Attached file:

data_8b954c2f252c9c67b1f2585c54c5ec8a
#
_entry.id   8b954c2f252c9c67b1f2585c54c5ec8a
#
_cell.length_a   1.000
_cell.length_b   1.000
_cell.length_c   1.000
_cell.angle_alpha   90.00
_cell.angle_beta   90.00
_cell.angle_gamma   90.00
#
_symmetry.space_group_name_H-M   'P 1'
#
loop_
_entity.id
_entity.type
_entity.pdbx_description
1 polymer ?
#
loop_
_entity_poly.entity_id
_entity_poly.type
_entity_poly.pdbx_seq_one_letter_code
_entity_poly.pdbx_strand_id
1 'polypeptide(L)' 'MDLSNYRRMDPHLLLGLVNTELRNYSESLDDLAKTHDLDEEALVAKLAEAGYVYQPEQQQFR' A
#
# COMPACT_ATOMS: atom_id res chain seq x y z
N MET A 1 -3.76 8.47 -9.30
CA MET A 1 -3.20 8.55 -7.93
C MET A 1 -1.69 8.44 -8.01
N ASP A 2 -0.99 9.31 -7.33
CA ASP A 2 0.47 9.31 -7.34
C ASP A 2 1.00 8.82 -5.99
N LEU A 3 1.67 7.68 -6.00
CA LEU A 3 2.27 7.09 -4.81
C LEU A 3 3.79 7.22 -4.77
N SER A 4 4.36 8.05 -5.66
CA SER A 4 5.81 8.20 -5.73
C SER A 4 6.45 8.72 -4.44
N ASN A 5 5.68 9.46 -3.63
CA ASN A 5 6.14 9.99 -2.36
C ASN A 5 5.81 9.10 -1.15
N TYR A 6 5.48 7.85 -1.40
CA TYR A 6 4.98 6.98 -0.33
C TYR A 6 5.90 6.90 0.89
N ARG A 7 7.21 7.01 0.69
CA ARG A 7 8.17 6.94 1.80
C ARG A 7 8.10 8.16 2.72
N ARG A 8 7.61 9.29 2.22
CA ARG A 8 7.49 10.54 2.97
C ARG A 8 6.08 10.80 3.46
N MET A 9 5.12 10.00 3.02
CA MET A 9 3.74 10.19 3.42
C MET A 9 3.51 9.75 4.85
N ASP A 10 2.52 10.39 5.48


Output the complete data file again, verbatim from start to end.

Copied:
data_8b954c2f252c9c67b1f2585c54c5ec8a
#
_entry.id   8b954c2f252c9c67b1f2585c54c5ec8a
#
_cell.length_a   1.000
_cell.length_b   1.000
_cell.length_c   1.000
_cell.angle_alpha   90.00
_cell.angle_beta   90.00
_cell.angle_gamma   90.00
#
_symmetry.space_group_name_H-M   'P 1'
#
loop_
_entity.id
_entity.type
_entity.pdbx_description
1 polymer ?
#
loop_
_entity_poly.entity_id
_entity_poly.type
_entity_poly.pdbx_seq_one_letter_code
_entity_poly.pdbx_strand_id
1 'polypeptide(L)' 'MDLSNYRRMDPHLLLGLVNTELRNYSESLDDLAKTHDLDEEALVAKLAEAGYVYQPEQQQFR' A
#
# COMPACT_ATOMS: atom_id res chain seq x y z
N MET A 1 -3.76 8.47 -9.30
CA MET A 1 -3.20 8.55 -7.93
C MET A 1 -1.69 8.44 -8.01
N ASP A 2 -0.99 9.31 -7.33
CA ASP A 2 0.47 9.31 -7.34
C ASP A 2 1.00 8.82 -5.99
N LEU A 3 1.67 7.68 -6.00
CA LEU A 3 2.27 7.09 -4.81
C LEU A 3 3.79 7.22 -4.77
N SER A 4 4.36 8.05 -5.66
CA SER A 4 5.81 8.20 -5.73
C SER A 4 6.45 8.72 -4.44
N ASN A 5 5.68 9.46 -3.63
CA ASN A 5 6.14 9.99 -2.36
C ASN A 5 5.81 9.10 -1.15
N TYR A 6 5.48 7.85 -1.40
CA TYR A 6 4.98 6.98 -0.33
C TYR A 6 5.90 6.90 0.89
N ARG A 7 7.21 7.01 0.69
CA ARG A 7 8.17 6.94 1.80
C ARG A 7 8.10 8.16 2.72
N ARG A 8 7.61 9.29 2.22
CA ARG A 8 7.49 10.54 2.97
C ARG A 8 6.08 10.80 3.46
N MET A 9 5.12 10.00 3.02
CA MET A 9 3.74 10.19 3.42
C MET A 9 3.51 9.75 4.85
N ASP A 10 2.52 10.39 5.48